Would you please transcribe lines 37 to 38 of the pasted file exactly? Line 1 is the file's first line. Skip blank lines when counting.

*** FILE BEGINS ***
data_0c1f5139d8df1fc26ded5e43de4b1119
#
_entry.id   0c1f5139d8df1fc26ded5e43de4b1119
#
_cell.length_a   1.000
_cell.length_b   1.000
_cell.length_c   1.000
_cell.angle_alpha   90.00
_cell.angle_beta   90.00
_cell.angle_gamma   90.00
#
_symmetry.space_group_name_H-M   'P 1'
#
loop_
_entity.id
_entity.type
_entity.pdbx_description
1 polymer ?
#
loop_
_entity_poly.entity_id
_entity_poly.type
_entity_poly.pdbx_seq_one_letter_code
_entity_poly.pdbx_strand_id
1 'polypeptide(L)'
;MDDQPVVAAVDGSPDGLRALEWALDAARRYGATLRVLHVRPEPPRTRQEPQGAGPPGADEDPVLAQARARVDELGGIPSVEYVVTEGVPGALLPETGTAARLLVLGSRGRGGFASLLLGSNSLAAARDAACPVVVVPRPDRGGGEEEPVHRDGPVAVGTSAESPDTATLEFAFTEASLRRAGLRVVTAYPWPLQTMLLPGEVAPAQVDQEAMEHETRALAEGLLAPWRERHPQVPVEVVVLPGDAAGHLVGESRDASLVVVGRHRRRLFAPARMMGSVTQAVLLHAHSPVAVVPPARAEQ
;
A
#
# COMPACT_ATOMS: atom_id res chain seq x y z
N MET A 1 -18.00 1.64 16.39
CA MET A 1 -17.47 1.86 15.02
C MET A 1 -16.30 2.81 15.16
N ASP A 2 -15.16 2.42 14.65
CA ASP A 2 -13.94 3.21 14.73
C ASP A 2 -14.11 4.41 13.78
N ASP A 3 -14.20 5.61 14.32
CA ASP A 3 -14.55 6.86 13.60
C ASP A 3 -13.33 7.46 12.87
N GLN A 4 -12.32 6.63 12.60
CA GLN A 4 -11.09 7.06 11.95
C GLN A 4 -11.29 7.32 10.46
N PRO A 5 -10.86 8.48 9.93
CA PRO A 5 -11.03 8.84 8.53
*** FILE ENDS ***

N ASP A 3 -14.20 5.61 14.32
CA ASP A 3 -14.55 6.86 13.60